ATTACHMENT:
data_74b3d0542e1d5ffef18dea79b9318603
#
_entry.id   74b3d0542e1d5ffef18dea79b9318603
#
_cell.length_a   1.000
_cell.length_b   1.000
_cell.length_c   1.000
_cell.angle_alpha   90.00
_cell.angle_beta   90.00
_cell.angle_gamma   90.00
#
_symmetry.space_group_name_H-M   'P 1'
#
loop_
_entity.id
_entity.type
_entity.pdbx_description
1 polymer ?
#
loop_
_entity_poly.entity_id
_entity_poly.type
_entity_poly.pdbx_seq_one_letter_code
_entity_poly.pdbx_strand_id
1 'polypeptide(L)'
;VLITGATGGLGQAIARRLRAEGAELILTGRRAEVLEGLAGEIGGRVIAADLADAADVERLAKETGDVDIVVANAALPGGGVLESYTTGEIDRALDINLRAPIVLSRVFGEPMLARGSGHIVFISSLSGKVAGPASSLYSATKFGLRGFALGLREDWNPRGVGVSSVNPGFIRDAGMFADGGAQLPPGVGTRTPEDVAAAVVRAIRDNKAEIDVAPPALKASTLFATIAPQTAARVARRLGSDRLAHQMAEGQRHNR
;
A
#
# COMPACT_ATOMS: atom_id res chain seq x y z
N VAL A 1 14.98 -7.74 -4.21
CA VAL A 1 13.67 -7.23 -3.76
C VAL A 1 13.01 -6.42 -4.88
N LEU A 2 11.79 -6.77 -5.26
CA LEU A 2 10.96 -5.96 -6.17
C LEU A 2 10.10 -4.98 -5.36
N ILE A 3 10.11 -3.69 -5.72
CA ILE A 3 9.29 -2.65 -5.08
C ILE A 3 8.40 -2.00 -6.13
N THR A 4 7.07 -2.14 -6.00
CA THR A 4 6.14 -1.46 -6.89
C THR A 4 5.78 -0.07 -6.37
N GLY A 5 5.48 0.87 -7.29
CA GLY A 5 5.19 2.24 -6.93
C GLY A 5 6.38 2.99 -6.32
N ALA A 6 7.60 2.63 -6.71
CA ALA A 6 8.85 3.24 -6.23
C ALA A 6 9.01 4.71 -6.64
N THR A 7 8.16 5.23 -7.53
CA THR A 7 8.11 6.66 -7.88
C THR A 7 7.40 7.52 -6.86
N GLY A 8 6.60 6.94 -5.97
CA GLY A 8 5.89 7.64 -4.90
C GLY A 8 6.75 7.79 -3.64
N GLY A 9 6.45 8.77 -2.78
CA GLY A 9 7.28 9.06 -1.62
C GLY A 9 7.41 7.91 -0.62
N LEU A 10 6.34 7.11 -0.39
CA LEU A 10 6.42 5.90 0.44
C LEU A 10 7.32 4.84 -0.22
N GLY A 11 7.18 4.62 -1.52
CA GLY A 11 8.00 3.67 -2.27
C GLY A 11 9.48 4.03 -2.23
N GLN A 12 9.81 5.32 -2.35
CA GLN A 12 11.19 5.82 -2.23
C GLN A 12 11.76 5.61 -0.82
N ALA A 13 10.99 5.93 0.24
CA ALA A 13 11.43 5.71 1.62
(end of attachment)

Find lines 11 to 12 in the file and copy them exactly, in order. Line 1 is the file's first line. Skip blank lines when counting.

#
_symmetry.space_group_name_H-M   'P 1'